We’re moving! It’s been a busy couple of months for us at Cardinal Newman Academy, and we are thrilled to announce that our new home is in Bon Air, in northern Chesterfield County. We have agreed to a four-year lease to rent the school building formerly occupied by St. Michael’s Episcopal Elementary School at 8706 Quaker Lane, Bon Air, VA, 23235. Along with welcoming our new Head of School, Steve Fitzpatrick, this move is a significant milestone in our continued growth as we enter our third academic year.
Steve Fitzpatrick (Head of School), Eileen Lapington (Founding Director), and John O’Herron (President)
At our new campus, we now have expanded amenities and room to grow. Inside, we are renting approximately 7,000 sq. feet, which includes an office, four large classrooms, and a large Atrium. We also enjoy shared use of a kitchen, stage, and multi-purpose room. We are excited to also have shared use of a gym (pictured above, on the left), outdoor basketball courts, and fields. These amenities will allow us to continue expanding our athletic, academic, and extra-curricular offerings. We will also be able to create, for the first time, a school chapel.
More outdoor space awaits our students and faculty
Four large classrooms and an office surround a large Atrium
(shown holding furniture during our move)
Head of School Steve Fitzpatrick and faculty member Greg Tito helping with our move
In many ways, the West End facility we opened in was perfect for our size and needs. As we enter our third year and look ahead to sustained growth into the future, we could not be more thrilled with our new facility. We look forward to completing our move and opening our doors to welcome you, our community of supporters, to our exciting new space.
John P. O’Herron
A lecture by Stephen Fitzpatrick.
Q&A to follow.
Saturday: April 27,
7250 Patterson Avenue
Hors d’oeuvres and light refreshments will be served.
Stephen Fitzpatrick holds degrees from Thomas Aquinas College and the University of Scranton, and has been an educator for 15 years. This fall he will assume the position of Head of School at Cardinal Newman Academy.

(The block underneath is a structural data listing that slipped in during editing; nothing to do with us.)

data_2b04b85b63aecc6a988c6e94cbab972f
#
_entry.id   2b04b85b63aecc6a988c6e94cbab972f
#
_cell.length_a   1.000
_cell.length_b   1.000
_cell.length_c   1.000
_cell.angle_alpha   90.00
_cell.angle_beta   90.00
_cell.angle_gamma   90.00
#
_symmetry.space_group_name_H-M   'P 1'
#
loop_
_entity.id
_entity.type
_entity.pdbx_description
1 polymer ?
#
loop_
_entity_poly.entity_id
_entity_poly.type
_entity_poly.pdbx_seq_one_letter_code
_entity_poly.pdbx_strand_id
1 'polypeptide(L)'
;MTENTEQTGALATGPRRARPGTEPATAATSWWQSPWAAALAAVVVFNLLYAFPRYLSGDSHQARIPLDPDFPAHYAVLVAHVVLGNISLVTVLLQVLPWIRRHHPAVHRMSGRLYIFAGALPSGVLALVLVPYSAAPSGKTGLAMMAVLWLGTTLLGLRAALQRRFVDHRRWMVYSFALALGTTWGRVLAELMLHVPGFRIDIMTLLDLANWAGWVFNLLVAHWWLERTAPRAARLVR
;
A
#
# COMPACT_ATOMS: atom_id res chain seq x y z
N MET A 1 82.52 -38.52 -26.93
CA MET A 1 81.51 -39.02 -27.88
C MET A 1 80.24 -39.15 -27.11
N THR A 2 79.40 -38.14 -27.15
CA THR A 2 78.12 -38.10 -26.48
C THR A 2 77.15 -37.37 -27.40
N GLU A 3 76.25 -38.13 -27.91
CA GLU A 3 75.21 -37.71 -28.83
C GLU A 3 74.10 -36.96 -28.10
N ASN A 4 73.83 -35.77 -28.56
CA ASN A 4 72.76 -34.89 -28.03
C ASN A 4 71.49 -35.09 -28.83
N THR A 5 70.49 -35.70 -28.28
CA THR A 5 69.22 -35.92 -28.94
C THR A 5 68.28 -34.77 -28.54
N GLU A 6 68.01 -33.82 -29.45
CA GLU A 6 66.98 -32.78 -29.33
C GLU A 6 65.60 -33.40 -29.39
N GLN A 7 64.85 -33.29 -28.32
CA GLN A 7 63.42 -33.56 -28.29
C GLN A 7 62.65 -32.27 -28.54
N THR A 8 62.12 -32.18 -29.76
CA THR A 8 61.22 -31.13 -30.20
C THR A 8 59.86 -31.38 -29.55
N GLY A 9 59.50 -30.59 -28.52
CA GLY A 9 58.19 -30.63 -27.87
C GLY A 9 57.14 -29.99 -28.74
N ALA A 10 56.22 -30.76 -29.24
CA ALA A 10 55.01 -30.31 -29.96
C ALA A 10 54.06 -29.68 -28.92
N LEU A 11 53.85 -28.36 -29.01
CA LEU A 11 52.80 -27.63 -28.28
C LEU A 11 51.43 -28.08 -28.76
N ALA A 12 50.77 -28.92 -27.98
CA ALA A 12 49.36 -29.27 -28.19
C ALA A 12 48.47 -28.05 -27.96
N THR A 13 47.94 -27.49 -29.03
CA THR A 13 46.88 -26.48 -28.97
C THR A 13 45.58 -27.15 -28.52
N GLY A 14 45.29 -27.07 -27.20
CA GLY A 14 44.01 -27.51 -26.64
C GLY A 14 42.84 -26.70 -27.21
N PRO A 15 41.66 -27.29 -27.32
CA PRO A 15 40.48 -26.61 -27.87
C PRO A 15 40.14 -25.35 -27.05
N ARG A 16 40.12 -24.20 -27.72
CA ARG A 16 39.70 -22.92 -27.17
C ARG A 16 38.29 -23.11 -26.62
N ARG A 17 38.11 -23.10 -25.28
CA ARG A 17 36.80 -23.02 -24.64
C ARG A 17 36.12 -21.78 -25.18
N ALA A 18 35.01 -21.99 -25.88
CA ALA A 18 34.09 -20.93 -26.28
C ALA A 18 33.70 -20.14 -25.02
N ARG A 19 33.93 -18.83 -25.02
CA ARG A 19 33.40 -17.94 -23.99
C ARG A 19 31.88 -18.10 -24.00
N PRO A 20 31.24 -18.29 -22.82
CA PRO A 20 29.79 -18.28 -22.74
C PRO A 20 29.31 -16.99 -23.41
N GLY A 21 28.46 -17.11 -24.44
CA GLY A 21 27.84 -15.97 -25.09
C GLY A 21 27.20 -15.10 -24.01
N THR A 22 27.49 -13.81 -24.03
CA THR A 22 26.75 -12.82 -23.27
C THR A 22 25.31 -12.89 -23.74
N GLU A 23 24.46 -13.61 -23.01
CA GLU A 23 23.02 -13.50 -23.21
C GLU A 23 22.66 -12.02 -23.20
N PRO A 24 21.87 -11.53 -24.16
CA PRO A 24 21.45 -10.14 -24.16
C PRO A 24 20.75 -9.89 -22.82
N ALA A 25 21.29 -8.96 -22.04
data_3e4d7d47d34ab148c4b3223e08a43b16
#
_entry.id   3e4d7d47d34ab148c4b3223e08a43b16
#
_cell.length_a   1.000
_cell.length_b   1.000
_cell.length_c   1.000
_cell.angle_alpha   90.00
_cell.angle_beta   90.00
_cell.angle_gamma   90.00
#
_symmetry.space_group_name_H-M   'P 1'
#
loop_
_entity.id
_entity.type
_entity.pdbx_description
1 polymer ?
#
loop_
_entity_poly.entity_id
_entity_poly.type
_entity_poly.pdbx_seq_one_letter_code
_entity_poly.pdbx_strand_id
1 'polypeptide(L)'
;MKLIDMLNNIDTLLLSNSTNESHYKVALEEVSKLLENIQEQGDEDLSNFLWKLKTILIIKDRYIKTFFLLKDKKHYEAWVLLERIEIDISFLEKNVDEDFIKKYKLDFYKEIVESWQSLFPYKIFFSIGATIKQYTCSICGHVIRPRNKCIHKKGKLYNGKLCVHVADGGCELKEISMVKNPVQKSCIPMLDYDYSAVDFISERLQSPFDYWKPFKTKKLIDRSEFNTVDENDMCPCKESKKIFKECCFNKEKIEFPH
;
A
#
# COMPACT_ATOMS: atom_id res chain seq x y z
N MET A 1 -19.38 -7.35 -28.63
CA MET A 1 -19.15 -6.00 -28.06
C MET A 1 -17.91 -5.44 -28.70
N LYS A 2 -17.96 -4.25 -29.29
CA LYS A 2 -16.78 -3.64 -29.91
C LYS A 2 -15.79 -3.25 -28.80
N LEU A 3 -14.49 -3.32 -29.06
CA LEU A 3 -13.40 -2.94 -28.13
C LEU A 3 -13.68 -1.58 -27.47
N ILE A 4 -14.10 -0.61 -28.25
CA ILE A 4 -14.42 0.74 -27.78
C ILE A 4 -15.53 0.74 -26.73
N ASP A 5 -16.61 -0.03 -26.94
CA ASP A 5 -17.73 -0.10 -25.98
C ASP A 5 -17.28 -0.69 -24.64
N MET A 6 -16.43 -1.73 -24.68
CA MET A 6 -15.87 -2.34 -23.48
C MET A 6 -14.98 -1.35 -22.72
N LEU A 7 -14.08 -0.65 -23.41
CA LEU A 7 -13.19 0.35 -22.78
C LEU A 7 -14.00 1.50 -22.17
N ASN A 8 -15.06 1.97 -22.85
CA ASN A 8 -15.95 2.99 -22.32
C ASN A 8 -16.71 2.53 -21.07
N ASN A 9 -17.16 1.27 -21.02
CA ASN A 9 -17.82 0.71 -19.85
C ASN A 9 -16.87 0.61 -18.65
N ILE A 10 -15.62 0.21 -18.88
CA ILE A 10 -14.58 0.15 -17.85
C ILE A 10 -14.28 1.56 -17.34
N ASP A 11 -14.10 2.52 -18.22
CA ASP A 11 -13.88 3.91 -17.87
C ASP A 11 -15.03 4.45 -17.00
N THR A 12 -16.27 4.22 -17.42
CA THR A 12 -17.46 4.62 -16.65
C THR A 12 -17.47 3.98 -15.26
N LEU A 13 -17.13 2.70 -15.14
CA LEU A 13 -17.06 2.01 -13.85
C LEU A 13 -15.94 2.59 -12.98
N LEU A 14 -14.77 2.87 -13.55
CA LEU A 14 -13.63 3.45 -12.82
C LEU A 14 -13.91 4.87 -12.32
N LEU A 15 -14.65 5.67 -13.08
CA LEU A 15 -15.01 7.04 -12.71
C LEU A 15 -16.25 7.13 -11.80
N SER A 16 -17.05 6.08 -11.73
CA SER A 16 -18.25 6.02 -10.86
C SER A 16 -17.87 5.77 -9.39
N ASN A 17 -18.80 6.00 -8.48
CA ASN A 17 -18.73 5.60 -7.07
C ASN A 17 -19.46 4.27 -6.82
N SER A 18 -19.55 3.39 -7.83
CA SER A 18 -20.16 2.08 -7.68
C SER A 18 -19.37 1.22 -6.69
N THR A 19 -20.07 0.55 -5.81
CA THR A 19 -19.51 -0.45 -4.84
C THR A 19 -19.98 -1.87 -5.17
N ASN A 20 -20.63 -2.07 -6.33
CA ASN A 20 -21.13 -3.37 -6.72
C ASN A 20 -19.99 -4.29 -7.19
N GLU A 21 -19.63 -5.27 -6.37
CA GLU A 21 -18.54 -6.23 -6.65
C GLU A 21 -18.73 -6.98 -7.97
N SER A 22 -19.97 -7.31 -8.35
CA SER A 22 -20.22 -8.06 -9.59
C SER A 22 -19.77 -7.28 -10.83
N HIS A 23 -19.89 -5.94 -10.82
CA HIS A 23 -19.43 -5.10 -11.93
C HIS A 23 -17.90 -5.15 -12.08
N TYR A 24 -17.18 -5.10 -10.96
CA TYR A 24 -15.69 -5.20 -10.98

As our third quarter ended last week, my medieval European history class had a final test on the Crusades. Both the students and I had hopes for this test: I hoped to see our efforts developing prewriting and organizational techniques work to their benefit, and they wanted to do well on a test measuring content knowledge of a topic they enjoyed.
When I wrote the test, I thought of Seneca’s advice on the role of a teacher: namely, that the teacher and the student ought to share the common goal of seeking the advancement of the student.
At Cardinal Newman Academy, we as teachers have several advantages in forming relationships with our students that help them see that our goals match as Seneca suggests. Our small size allows us to be more accessible to our students, enabling additional academic help as needed.
Our students are able to get to know us outside the classroom and as members of our own families and communities, whether that be through athletic events, community gatherings, or service opportunities. We teachers, in turn, learn a great deal about our students’ interests and families, their ways of thinking and forming opinions, and areas in which we can help them grow.